Friday , April 12, 2024

The Gimlet Eye: Data Security’s Weak Link

When the payments industry broke out with a rash of data breaches in December, pundits and politicians were quick to blame technical factors such as the deliberate pace at which the industry is adopting chip cards. Why hasn’t the U.S. replaced its mag stripes with EMV chips, the cry went up, as most of the civilized world has done? Why didn’t Target do this years ago?

So spooked were the national card networks by this hue and cry that both Visa Inc. and MasterCard Inc. rushed to re-affirm a deadline they had set for a shift of liability for counterfeit card liability to the party not prepared for transactions on the Europay-MasterCard-Visa chip card standard. Before all the breach headlines, both networks might have granted an extension for the October 2015 deadline. Now, with Congress sniffing around the breaches, that’s politically impossible.

Lost in all this, however, is a proper appreciation for the role human frailty plays in such crimes. Not so much in the commission of them, though that is a moral failing that would require more than the space available here to address. No, we refer to ordinary human error, the forgetfulness, laziness, or bureaucratic ineptitude that makes such thefts easier, and more damaging, than they should be.

Back in December in this space we told you about a study done by ThreatTrack Security Inc. that showed that well more than half of 200 corporate malware analysts had not disclosed at least one breach sustained at their organization. Why not? ThreatTrack speculated that the reasons ranged from fear of regulators to embarrassment over executives letting their kids play with company-issued computers and using those machines to visit infected pornography sites.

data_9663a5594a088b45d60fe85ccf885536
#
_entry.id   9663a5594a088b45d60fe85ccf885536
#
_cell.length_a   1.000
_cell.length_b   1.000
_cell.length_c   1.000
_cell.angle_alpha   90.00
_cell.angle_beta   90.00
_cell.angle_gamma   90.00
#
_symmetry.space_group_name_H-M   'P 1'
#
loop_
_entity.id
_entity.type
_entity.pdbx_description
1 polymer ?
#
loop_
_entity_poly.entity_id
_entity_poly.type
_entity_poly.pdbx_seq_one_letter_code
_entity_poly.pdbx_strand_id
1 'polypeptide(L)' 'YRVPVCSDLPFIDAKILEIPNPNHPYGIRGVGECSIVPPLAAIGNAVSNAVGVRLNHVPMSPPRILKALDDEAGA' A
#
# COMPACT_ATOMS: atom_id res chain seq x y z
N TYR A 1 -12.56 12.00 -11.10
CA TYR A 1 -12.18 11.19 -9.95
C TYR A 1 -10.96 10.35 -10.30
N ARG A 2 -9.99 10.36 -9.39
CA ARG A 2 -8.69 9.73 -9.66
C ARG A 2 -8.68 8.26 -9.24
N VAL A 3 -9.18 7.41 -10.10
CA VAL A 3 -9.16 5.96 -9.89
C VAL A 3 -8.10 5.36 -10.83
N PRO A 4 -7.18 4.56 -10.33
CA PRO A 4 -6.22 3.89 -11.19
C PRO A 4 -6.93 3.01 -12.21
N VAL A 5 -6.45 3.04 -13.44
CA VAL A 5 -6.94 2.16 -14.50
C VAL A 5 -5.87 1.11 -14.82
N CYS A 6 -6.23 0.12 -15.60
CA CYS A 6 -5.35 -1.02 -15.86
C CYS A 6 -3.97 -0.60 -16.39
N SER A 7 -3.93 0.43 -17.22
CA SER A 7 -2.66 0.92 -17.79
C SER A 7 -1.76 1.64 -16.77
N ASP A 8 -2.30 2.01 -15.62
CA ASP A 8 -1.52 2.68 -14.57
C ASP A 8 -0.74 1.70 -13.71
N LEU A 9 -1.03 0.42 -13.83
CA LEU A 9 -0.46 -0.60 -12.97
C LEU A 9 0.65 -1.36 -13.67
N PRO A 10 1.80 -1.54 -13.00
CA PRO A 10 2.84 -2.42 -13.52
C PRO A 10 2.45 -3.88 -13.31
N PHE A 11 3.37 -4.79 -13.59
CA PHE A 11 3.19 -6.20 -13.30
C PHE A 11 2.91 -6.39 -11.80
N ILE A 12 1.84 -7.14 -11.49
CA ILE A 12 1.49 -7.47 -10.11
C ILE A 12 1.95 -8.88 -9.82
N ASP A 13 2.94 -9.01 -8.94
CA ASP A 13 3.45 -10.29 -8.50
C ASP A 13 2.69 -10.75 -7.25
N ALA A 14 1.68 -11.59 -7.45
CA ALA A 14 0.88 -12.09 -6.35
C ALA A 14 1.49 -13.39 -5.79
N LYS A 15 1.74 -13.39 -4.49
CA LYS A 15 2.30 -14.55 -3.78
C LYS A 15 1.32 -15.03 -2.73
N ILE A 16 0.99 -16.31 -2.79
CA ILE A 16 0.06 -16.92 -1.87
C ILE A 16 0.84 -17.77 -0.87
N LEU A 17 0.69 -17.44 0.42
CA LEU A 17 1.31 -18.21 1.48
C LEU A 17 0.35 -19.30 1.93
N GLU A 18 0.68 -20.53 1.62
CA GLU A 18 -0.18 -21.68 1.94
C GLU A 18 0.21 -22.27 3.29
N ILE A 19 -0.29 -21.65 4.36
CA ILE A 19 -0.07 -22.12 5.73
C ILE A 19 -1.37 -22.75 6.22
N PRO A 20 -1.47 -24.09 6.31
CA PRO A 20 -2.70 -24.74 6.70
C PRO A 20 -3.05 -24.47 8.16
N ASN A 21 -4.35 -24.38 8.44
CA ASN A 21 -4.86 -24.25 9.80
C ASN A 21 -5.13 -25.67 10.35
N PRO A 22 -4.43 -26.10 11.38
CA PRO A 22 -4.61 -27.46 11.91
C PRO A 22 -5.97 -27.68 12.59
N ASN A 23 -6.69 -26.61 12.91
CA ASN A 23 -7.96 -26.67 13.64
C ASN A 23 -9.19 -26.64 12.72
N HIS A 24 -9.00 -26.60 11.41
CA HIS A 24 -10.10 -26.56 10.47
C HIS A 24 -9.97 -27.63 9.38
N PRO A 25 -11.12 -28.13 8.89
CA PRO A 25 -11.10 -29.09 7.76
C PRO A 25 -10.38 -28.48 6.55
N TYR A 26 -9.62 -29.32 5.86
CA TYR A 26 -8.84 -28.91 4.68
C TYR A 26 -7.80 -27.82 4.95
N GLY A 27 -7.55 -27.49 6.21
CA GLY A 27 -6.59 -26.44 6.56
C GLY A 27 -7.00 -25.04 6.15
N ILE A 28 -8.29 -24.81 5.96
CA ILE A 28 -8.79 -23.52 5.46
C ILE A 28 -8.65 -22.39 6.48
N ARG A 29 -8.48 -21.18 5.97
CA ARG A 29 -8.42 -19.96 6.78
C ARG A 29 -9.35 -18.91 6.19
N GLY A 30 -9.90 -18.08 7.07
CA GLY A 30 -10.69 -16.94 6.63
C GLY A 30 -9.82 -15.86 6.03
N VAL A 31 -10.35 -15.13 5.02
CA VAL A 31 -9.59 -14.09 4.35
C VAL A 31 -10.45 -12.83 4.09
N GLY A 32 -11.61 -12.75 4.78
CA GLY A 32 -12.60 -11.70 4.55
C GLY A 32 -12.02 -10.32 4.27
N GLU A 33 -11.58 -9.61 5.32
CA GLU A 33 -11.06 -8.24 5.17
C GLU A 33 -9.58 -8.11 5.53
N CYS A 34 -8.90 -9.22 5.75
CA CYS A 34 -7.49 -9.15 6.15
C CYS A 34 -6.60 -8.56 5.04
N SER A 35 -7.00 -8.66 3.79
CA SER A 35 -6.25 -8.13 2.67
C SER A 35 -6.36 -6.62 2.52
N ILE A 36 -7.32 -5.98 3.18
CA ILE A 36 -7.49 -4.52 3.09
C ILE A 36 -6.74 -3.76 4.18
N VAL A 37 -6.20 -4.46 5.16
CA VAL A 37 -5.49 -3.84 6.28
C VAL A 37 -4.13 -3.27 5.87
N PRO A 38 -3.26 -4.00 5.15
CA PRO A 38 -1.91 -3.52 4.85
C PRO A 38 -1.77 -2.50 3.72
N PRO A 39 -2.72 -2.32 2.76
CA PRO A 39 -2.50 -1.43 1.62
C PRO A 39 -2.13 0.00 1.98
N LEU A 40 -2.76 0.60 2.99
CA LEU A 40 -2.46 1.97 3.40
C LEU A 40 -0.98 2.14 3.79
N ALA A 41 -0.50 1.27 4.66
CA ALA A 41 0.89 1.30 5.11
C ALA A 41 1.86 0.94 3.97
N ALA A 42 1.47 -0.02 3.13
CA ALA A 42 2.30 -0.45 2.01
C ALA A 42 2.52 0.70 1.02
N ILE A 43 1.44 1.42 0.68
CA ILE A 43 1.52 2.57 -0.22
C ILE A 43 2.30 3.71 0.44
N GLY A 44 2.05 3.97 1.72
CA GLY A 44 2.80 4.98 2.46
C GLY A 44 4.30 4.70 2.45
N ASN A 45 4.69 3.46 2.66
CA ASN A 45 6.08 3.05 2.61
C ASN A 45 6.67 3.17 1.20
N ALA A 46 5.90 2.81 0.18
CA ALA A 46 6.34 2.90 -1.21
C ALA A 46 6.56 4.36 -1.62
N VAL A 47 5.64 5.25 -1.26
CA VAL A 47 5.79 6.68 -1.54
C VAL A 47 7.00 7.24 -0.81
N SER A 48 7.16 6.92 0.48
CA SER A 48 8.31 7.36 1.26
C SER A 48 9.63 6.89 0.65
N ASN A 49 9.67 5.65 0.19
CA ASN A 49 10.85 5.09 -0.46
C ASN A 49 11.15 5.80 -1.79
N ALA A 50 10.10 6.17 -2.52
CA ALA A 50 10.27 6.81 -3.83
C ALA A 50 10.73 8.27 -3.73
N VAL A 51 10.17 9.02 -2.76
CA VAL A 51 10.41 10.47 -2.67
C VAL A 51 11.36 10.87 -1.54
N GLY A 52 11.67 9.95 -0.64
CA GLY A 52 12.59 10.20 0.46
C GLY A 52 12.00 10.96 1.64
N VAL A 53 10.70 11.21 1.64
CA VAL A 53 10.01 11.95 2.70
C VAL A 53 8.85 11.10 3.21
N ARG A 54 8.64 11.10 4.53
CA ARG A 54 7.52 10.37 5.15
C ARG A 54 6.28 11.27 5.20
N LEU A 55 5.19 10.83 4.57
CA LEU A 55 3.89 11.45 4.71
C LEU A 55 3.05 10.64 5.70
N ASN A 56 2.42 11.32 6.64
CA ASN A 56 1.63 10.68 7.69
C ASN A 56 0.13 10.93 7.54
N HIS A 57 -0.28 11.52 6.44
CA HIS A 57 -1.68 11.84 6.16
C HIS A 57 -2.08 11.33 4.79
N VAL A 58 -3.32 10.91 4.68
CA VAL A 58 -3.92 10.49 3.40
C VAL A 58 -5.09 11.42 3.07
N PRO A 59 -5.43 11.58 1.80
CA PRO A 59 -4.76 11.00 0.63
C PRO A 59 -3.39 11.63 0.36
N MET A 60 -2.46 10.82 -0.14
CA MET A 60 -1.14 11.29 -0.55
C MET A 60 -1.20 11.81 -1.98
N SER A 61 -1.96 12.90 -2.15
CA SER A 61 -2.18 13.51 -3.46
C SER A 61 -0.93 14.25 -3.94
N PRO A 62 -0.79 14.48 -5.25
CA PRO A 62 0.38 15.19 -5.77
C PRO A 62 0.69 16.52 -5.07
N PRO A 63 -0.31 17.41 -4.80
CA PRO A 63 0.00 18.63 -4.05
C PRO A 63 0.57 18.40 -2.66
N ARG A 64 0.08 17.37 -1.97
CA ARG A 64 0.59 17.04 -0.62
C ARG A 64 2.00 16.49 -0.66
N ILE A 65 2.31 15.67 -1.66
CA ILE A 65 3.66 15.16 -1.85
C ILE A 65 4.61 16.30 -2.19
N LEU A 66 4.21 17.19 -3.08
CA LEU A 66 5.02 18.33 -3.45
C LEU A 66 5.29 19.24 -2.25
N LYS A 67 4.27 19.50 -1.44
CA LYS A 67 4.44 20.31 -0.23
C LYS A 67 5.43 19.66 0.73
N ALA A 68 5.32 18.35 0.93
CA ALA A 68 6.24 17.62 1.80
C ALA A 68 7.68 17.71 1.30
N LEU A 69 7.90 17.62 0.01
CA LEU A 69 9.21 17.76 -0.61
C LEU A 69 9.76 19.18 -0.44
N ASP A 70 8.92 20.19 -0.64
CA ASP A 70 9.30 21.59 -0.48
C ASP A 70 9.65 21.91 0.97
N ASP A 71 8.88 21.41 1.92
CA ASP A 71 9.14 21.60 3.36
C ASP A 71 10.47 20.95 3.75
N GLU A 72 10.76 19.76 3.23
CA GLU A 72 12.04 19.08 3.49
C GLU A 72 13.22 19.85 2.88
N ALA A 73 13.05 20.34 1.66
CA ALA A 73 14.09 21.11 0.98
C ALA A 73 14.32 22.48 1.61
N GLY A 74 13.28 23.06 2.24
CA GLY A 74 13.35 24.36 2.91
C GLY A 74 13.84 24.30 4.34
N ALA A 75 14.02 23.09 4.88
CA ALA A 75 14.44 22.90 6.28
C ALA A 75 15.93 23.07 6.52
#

Last month, Bloomberg Businessweek reported that Target could have easily prevented its massive breach—if only it had acted on warnings its own security system had issued. The system, built by security technologist FireEye, detected the data-stealing malware on Nov. 30, just before the hackers activated it. The system found yet another version on Dec. 2. FireEye issued alerts both times, and both times these were ignored by Target management, the magazine reported. As a result, the criminals were able to siphon 40 million pieces of card data and 70 million pieces of other personal customer data out of Target’s network.

Again, the question is why? Why did such precise, and timely, alerts go unanswered? The Bloomberg Businessweek story doesn’t say. You can’t fault the technology, which worked splendidly. No, the place to look for answers lies in the complex psychology of flawed human actors. And here, unfortunately, we will find one vulnerability the industry will have a tough time fixing.

John Stewart, Editor

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